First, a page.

Your JavaScript is turned off or you have an old version of Adobe's Flash Player. Get the latest Flash player.
A Dinosaur Fit for Land and Wateri
X
September 17, 2014 8:44 PM
Residents and tourists in Washington D.C. can now examine a life-size replica of an unusual dinosaur that lived almost a hundred million years ago in northern Africa. Scientists say studying the behemoth named Spinosaurus helps them better understand how some prehistoric animals adapted to life on land and in water. The Spinosaurus replica is on display at the National Geographic museum. VOA’s George Putic has more.
Video

Video A Dinosaur Fit for Land and Water

Residents and tourists in Washington D.C. can now examine a life-size replica of an unusual dinosaur that lived almost a hundred million years ago in northern Africa. Scientists say studying the behemoth named Spinosaurus helps them better understand how some prehistoric animals adapted to life on land and in water. The Spinosaurus replica is on display at the National Geographic museum. VOA’s George Putic has more.
Video

Video Iraqi Kurdistan Church Helps Christian Children Cope find shelter in churches in the Kurdish capital, Irbil

In the past six weeks, tens of thousands of Iraqi Christians have been forced to flee their homes by Islamic State militants and find shelter in churches in the Kurdish capital, Irbil. Despite U.S. airstrikes in the region, the prospect of people returning home is still very low and concerns are starting to grow over the impact this is having on the displaced youth. Sebastian Meyer reports from Irbil on how one church is coping.
Video

Video NASA Picks Boeing, SpaceX to Carry Astronauts Into Space

The U.S. space agency, NASA, has chosen Boeing and SpaceX companies to build the next generation of spacecraft that will carry U.S. astronauts to the International Space Station by the year 2017. The deal with private industry enables NASA to end its dependence on Russia to send space crews into low Earth orbit and back. Zlatica Hoke has more.
Video

Video Future of Ukrainian Former President's Estate Uncertain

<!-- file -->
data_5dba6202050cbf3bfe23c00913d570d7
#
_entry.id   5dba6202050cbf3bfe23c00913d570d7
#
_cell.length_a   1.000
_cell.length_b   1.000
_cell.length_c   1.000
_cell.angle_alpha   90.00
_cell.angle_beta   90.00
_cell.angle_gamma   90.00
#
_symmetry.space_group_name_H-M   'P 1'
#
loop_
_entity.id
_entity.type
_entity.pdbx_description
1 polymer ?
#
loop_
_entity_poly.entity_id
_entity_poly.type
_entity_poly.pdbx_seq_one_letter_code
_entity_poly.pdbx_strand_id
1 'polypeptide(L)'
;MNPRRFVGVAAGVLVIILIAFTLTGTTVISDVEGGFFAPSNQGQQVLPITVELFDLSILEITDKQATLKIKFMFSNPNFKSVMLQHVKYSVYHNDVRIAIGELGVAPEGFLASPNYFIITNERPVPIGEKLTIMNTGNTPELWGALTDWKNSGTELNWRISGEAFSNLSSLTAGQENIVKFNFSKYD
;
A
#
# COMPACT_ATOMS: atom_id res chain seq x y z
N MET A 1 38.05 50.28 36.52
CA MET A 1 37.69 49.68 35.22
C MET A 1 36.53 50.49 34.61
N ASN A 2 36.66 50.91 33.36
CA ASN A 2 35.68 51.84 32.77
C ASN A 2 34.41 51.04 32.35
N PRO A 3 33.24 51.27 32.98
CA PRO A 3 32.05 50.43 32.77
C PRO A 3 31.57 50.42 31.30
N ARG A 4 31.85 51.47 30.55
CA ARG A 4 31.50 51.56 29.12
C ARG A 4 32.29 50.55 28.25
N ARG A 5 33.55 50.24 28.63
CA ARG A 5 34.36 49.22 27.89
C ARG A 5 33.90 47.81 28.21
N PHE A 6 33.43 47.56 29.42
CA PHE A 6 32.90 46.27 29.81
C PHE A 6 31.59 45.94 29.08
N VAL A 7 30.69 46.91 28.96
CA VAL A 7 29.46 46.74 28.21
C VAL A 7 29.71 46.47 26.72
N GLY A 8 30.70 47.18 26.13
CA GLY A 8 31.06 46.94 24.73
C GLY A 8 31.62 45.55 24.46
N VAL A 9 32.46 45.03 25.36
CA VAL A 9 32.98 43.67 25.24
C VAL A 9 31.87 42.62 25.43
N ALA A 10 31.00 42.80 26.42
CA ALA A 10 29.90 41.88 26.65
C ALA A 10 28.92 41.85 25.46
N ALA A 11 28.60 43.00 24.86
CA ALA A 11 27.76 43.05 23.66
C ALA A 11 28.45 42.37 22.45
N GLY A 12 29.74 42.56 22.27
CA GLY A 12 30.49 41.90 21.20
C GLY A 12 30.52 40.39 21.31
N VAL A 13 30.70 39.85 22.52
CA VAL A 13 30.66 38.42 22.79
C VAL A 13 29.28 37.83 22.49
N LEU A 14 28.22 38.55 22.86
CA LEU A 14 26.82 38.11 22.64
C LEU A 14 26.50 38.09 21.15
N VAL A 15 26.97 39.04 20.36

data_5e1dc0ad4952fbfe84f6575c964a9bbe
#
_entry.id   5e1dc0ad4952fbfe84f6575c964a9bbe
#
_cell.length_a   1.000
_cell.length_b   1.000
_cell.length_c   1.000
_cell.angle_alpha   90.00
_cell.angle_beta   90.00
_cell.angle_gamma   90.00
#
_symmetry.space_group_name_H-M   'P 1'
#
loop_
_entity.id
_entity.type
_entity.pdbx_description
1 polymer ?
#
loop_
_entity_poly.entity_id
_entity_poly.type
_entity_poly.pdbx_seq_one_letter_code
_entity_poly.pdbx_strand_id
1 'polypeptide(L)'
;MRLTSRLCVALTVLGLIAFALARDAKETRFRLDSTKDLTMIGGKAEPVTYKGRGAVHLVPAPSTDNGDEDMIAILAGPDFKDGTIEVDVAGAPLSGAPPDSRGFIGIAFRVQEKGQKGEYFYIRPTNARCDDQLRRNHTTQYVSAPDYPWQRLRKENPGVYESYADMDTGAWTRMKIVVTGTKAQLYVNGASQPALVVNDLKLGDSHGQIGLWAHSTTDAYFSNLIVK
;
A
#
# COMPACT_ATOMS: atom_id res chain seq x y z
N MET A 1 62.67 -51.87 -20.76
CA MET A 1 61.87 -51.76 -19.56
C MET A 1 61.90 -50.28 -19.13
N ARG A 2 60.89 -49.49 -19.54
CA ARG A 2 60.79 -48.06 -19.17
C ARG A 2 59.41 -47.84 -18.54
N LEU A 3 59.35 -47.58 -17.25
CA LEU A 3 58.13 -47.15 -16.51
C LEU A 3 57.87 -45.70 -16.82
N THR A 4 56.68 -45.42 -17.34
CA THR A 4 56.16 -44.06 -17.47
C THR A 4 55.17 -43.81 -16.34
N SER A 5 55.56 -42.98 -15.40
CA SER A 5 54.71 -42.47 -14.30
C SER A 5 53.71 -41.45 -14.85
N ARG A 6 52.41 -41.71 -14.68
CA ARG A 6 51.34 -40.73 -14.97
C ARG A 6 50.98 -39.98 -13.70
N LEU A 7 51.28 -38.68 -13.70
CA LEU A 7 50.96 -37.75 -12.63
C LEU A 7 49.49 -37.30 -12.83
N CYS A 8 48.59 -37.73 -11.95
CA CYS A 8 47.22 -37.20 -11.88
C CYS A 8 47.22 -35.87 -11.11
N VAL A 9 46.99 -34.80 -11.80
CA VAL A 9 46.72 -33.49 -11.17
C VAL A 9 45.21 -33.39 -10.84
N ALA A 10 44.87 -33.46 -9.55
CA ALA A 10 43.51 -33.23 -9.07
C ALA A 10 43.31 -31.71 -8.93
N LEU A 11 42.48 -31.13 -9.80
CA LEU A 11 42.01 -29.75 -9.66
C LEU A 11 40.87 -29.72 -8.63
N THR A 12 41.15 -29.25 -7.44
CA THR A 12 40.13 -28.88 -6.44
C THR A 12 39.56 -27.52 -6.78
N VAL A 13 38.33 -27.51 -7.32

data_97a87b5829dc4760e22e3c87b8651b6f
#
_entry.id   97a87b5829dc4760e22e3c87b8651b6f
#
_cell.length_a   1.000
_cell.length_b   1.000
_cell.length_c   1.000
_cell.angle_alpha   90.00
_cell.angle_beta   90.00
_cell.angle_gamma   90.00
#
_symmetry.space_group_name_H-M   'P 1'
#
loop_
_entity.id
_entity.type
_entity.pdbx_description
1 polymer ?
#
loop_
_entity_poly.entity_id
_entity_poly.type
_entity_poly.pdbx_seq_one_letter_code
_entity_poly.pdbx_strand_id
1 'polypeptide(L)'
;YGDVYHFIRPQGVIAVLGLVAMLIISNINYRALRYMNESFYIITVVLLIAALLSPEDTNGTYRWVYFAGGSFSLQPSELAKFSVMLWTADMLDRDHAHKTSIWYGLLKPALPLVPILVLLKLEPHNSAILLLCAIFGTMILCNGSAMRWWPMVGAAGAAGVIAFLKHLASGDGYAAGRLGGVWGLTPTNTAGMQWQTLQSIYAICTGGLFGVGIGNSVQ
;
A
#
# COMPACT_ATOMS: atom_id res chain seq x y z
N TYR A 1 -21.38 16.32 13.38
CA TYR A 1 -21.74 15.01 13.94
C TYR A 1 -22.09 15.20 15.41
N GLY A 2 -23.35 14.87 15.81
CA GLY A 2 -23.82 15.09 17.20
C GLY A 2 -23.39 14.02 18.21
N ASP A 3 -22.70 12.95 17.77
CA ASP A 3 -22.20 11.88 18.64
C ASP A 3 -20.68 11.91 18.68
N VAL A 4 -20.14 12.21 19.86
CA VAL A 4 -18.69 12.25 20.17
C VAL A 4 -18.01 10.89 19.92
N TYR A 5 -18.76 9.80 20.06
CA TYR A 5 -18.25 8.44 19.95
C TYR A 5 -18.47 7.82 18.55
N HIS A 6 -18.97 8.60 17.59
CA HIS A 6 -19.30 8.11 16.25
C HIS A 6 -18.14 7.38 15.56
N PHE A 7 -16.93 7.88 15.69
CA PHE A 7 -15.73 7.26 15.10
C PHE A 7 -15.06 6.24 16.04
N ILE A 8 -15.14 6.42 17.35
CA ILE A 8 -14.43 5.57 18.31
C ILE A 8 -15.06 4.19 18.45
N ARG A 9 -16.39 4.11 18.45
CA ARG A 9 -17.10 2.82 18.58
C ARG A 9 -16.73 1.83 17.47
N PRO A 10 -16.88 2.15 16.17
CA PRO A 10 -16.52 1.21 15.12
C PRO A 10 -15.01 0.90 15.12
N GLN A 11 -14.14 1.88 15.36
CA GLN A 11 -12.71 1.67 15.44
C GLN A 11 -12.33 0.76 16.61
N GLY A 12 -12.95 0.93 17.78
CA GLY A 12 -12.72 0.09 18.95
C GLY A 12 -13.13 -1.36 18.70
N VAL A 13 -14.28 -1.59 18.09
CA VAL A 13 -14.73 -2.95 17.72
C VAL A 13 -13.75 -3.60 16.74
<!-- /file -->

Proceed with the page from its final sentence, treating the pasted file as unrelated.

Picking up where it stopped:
More than six months after Ukraine's former President Viktor Yanukovych fled revolution to Russia, authorities have yet to gain control of his palatial estate. Protesters occupy the grounds and opened it to tourists but they are also refusing to turn it over to the state. VOA's Daniel Schearf reports from Mezhigirya, just north of Kyiv.
Video

Video China Muslims Work to Change Perceptions After Knife Attacks

China says its has sentenced three men to death and one woman to life in prison for a deadly knife attack in March that left more than 30 dead and 140 injured. Beijing says Muslim militants from China's restive western region of Xinjiang carried out the attacks. Now, more than six months after the incident, residents in the city are still coping with the aftermath. VOA's Bill Ide has more from Kunming.
Video

Video Enviropreneur Seeks to Save the Environment, Empower the Community

Lorna Rutto, a former banker, is now an ‘enviropreneur’ - turning plastic waste into furniture and fences discusses the challenges she faces in Africa with raw materials and the environment.
Video

Video West Trades Accusations Over Ransoms

As world leaders try to forge a common response to the threat posed by Islamic State militants in Iraq and Syria, there is simmering tension over differing policies on paying ransoms. In the past month, the jihadist group has beheaded two Americans and one Briton. Both countries refuse to pay ransom money. As Henry Ridgwell reports for VOA from London, there is uncertainty in the approach of some other European nations.
Video

Video Scotland Independence Bid Stokes Global Interest

The people of Scotland are preparing to vote on whether to become independent and break away from the rest of Britain, in a referendum being watched carefully in many other countries. Some see it as a risky experiment; while others hope a successful vote for independence might energize their own separatist demands. Foreign immigrants to Scotland have a front row seat for the vote. VOA’s Henry Ridgwell spoke to some of them in Edinburgh.


Carnage and mayhem are part of daily life in northern Nigeria, the result of a terror campaign by the Islamist group Boko Haram. Fears are growing that Nigeria’s government may not know how to counter it, and may be making things worse. More

AppleAndroid